A night-piece in thirteen quatrains, signed "M—": "There quick-ey'd Fancy's airy flights pursue, | That wake to ectasy, and thoughts sublime, | In heav'ns bright concave with amazement view, | The God of nature, and the God of time." Wandering in the quiet landscape the poet calls to memory Young's Night Thoughts and Thomson's Seasons, though his models in the Elegy are the two most widely-imitated poems of the eighteenth-century, Milton's Il Penseroso and Gray's Elegy.
On the same page appears one of Robert Fergusson's first contributions to the Weekly Miscellany, "A Burlesque Elegy on the Amputation of a Student's Hair." "M—" had been a frequent contributor, along with John Tait, though neither could compete with Fergusson, who in a year's time was contributing to almost every number.
'Scap'd from the noisy world's bewitching power,
Where endless Discord holds her chearless reign,
From Folly's trifling train I steal an hour,
And dedicate to NIGHT the youthful strain.
Now balmy slumbers soothe the cares of toil,
Sweet sleeps the peasant in his humble cot;
Now Flatt'ry's flippant tongue lies still a while,
And all the labour of the day's forgot.
Cynthia, emerging from the crimson'd east,
Moves slowly onward with her starry train;
And sober Night, in dusky mantle drest,
Resumes once more her awful silent reign;
Save where the mastiff, on the village green,
Barks wildly at the wan moon's glimm'ring ray;
Save where the drowsy owl, with dismal mien,
Hoots lonely on the dew-bespangled spray;
Save where the rill, whose mazy banks are clad
With plaintive willows, waving o'er the stream,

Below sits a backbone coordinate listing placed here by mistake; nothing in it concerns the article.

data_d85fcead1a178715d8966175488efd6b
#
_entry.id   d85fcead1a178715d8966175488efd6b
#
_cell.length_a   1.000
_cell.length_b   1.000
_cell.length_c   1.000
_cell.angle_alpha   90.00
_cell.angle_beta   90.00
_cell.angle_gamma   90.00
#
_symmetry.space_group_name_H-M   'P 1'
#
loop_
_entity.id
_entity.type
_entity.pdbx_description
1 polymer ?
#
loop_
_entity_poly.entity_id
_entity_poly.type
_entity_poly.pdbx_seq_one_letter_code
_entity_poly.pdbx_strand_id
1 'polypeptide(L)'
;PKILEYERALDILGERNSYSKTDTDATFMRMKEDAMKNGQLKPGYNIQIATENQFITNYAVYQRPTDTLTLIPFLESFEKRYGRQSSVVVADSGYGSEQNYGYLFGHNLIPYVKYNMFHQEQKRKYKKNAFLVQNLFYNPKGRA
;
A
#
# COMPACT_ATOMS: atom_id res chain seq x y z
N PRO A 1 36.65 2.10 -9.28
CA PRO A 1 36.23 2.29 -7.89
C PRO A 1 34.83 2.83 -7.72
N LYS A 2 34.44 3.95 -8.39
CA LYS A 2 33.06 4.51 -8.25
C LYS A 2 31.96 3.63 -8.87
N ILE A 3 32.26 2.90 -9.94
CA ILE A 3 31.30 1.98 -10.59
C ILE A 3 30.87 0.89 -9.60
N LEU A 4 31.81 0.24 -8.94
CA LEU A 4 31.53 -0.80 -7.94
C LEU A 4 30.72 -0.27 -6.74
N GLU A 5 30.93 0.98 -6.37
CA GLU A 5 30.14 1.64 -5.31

Come softly murm'ring thro' the peaceful glade,
And silver'd glitters in the quiv'ring gleam;
Save where the raven, from her airy nest,
'Mid woods impervious to the midnight moon,
Lulls with her dreary songs her young to rest,
While weary Nature mourns her beauties gone.
When at this solemn hour the slumb'ring world
Lies lowly prostrate on the downy couch;
And Riot's sons, in mere confusion hurl'd,
Prolong the revels of the mad debauch;
Oft let me wander near the heath-clad hill,
O'er whose high top beams sweet the star of eve;
Or tread beside the daisy-margin'd rill,
And ev'ry scene of vice and folly leave;
And there hold converse with the sacred Muse,
With Night's seraphic bard, immortal YOUNG!
In memory's fair page his strains peruse,
How sweet he warbled, and how sad he sung;
Or feel the force of THOMSON'S deathless song,
Who copied Nature in each diff'rent hue;
Who, soft as Sappho, and as Pindar strong,
Describ'd such scenes as Shakespeare never drew.
There let me meditate on themes divine,
Whose blissful influence high exalts the soul;
Or bend at Wisdom's ever-glorious shrine,
And learn the throbbing passions to controul.
There quick-ey'd Fancy's airy flights pursue,
That wake to extasy, and thoughts sublime,
In heav'ns bright concave with amazement view,
"The God of nature, and the God of time:"
Blest Solitude! how sweet thy peaceful scenes!
Where Contemplation's vot'ries love to stray;
Where, in her sapient dress, Religion reigns,
And smiles more splendid than the noon-tide ray.